While cities can ask developers to provide a certain number of affordable units with new builds, there are few ways to enforce the policy. In Mississauga, Ward 5 Councillor Carolyn Parrish has spearheaded a movement to negotiate incoming development bids along Hurontario, trading additional height for affordable units. Successful as this can be, it requires a significant time commitment, where inclusionary zoning can tackle the issue more efficiently.
Under the Planning Act in Ontario, developers can only be systematically mandated to provide a certain number of affordable units if the land is classified as a Major Transit Station Area or a Community Planning Permit Area.
The changes afoot in Peel could be just the beginning of the region’s battle against rising unaffordability and homelessness.
Not everyone is excited about the requirement to include affordable units in new builds as a way to address rising unaffordability and the lack of rental stock. Developers resent the requirement, arguing that eventually it makes construction unprofitable.
“Inclusionary zoning is still a hotly debated topic,” Professor Larry Bourne, who teaches an urban planning and affordable housing course at the University of Toronto, told The Pointer. “Some like it, some do not. There is no single best strategy to achieve more affordable housing. Some ask why should certain developers (and thus certain owners or renters) be asked to provide and pay for affordable housing rather than society as a whole.”
“Still it can be used strategically and in particular places to achieve specific goals, but it clearly is not the only or the most effective strategy on its own,” he added.
However, in Peel, developers have had their way for some time and voluntary affordable units have rarely materialized. Oxford Properties’ recent Square One announcement illustrates the lack of developer desire to provide the city with affordable property units. The development is situated on land, owned by Oxford, that is already zoned for unlimited height. The company announced a plan to build 37 towers featuring 18,000 units without a single unit at market affordable or subsidized rates.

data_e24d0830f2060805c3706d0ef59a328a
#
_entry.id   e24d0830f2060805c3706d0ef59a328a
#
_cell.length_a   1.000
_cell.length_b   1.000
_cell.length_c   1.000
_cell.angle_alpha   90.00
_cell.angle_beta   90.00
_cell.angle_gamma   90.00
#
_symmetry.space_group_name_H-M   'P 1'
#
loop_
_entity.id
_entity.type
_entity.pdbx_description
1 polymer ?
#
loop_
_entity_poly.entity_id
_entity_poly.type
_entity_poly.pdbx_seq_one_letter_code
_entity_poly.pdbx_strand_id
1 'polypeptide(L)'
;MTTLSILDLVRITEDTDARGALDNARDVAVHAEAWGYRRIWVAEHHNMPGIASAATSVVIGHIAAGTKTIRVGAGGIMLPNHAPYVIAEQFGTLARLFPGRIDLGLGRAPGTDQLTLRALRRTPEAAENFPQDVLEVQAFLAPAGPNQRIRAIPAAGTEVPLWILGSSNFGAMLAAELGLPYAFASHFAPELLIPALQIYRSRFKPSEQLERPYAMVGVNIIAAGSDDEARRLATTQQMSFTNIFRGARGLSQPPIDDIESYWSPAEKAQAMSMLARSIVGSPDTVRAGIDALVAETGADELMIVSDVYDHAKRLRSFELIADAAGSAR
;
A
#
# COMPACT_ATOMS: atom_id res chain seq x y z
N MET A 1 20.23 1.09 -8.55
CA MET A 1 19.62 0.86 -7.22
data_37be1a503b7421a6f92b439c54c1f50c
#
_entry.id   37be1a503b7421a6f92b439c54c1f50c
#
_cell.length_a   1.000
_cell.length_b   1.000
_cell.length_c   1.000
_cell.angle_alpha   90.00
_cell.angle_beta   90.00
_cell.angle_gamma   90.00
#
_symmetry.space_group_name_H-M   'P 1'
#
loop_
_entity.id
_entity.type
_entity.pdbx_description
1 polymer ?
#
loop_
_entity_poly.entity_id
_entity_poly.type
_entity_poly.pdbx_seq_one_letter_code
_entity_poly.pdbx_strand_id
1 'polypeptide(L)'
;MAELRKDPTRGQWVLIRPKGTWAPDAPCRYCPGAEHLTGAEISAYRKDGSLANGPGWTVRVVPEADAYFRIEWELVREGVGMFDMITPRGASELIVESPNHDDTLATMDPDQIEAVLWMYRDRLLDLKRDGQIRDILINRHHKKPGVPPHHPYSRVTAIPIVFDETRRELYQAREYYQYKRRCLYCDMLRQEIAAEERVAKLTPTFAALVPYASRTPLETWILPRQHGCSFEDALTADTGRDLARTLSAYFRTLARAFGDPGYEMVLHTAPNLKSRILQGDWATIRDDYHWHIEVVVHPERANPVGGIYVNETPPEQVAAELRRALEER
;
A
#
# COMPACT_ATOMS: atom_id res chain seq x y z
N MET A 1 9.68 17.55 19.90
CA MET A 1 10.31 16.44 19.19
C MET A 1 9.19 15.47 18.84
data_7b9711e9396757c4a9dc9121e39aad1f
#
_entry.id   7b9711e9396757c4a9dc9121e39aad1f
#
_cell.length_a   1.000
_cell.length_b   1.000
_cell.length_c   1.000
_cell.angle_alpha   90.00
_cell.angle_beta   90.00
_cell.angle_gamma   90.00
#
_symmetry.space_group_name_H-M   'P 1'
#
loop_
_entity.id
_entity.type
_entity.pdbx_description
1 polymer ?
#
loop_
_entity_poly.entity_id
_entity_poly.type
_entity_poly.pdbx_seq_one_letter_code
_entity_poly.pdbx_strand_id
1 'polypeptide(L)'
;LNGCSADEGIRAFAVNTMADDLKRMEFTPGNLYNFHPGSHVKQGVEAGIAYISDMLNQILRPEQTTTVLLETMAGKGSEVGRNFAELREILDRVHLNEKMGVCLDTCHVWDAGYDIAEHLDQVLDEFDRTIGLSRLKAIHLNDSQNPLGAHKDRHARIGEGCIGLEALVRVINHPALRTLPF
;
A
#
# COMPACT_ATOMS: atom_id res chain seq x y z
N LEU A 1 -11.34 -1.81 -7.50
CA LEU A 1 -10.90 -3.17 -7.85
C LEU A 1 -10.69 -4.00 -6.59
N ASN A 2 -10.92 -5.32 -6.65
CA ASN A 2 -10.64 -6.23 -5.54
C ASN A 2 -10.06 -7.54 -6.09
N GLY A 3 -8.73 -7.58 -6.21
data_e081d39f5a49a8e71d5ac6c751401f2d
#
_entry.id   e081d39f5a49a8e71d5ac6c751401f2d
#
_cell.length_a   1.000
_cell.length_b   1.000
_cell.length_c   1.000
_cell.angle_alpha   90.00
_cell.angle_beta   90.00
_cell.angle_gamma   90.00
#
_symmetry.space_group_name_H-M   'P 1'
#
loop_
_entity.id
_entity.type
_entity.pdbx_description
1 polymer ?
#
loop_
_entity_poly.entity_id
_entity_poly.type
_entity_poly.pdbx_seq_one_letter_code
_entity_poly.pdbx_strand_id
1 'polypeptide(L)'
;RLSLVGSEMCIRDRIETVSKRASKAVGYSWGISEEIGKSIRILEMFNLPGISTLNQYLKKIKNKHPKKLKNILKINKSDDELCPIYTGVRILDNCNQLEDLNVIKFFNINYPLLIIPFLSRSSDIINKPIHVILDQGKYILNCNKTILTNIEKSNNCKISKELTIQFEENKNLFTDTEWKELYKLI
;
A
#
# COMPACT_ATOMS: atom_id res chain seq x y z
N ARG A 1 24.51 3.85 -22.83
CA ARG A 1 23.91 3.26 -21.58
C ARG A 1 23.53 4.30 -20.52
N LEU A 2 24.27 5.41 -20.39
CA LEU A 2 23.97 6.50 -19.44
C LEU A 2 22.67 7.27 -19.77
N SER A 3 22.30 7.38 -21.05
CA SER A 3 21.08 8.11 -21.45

A rendering of Oxford's downtown Mississauga plan
Without an incentive or requirement, the developer has simply not played ball.
The Square One District dilemma is indicative of much of the criticism of Bill 108 (More Homes, More Choice) by those in the affordable housing community. Measures within the legislation are targeted at increasing supply in the hopes market forces will create affordability. There is some economic basis for this, but the cost of renting and buying in Peel means targeted steps to relieve housing poverty are necessary now.
The topic was recently discussed at Mississauga’s Planning and Development Committee, with councillors and staff unable to move forward until Peel completes its review of transit stops. A spokesperson for Mississauga confirmed the city is waiting for results from the region, which is due to release its preliminary zoning in March. Upon receipt, the city said it plans to incorporate the zoning into its Official Plan.
Mississauga Mayor Bonnie Crombie said she was in favour of inclusionary zoning policies, while her Brampton counterpart, Patrick Brown, in Ottawa for a conference, did not respond to a request for comment.
As GO trains continue to thunder across the region and bus rapid transit projects spring up, transit systems may now be viewed through a different lens. The region’s current project to redesignate its Major Transit Station Areas offers an opportunity for transit to be something to everyone. If handled right by councillors and city staff, Peel’s transit can change for the better, bringing improved city building to the surrounding urban landscape.
The digital bell of GO trains can sound the arrival of affordable housing paid for by developers, alongside reduced parking and the complete communities Brampton and Mississauga require as the cities prepare for the future.